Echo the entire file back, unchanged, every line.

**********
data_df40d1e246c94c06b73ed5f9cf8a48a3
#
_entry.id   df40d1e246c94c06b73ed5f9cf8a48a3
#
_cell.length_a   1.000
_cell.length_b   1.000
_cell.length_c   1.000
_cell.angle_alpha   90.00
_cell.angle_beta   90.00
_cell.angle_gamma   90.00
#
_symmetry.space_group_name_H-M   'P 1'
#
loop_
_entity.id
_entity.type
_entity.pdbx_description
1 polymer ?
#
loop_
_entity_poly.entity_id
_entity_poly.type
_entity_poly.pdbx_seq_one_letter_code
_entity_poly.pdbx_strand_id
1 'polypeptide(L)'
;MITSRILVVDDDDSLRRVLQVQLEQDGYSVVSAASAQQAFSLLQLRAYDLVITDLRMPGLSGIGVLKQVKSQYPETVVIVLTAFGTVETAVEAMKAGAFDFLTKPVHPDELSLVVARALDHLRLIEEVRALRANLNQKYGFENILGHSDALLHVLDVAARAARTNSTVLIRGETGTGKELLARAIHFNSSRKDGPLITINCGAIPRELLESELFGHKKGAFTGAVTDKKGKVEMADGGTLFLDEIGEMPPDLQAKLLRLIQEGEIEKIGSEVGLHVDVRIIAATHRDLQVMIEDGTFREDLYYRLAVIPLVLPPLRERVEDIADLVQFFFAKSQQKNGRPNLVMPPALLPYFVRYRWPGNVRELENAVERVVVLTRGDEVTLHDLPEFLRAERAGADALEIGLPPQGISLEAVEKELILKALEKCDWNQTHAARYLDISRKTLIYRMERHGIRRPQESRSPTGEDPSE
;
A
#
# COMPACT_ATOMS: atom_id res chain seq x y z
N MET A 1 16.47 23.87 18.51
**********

data_df40d1e246c94c06b73ed5f9cf8a48a3
#
_entry.id   df40d1e246c94c06b73ed5f9cf8a48a3
#
_cell.length_a   1.000
_cell.length_b   1.000
_cell.length_c   1.000
_cell.angle_alpha   90.00
_cell.angle_beta   90.00
_cell.angle_gamma   90.00
#
_symmetry.space_group_name_H-M   'P 1'
#
loop_
_entity.id
_entity.type
_entity.pdbx_description
1 polymer ?
#
loop_
_entity_poly.entity_id
_entity_poly.type
_entity_poly.pdbx_seq_one_letter_code
_entity_poly.pdbx_strand_id
1 'polypeptide(L)'
;MITSRILVVDDDDSLRRVLQVQLEQDGYSVVSAASAQQAFSLLQLRAYDLVITDLRMPGLSGIGVLKQVKSQYPETVVIVLTAFGTVETAVEAMKAGAFDFLTKPVHPDELSLVVARALDHLRLIEEVRALRANLNQKYGFENILGHSDALLHVLDVAARAARTNSTVLIRGETGTGKELLARAIHFNSSRKDGPLITINCGAIPRELLESELFGHKKGAFTGAVTDKKGKVEMADGGTLFLDEIGEMPPDLQAKLLRLIQEGEIEKIGSEVGLHVDVRIIAATHRDLQVMIEDGTFREDLYYRLAVIPLVLPPLRERVEDIADLVQFFFAKSQQKNGRPNLVMPPALLPYFVRYRWPGNVRELENAVERVVVLTRGDEVTLHDLPEFLRAERAGADALEIGLPPQGISLEAVEKELILKALEKCDWNQTHAARYLDISRKTLIYRMERHGIRRPQESRSPTGEDPSE
;
A
#
# COMPACT_ATOMS: atom_id res chain seq x y z
N MET A 1 16.47 23.87 18.51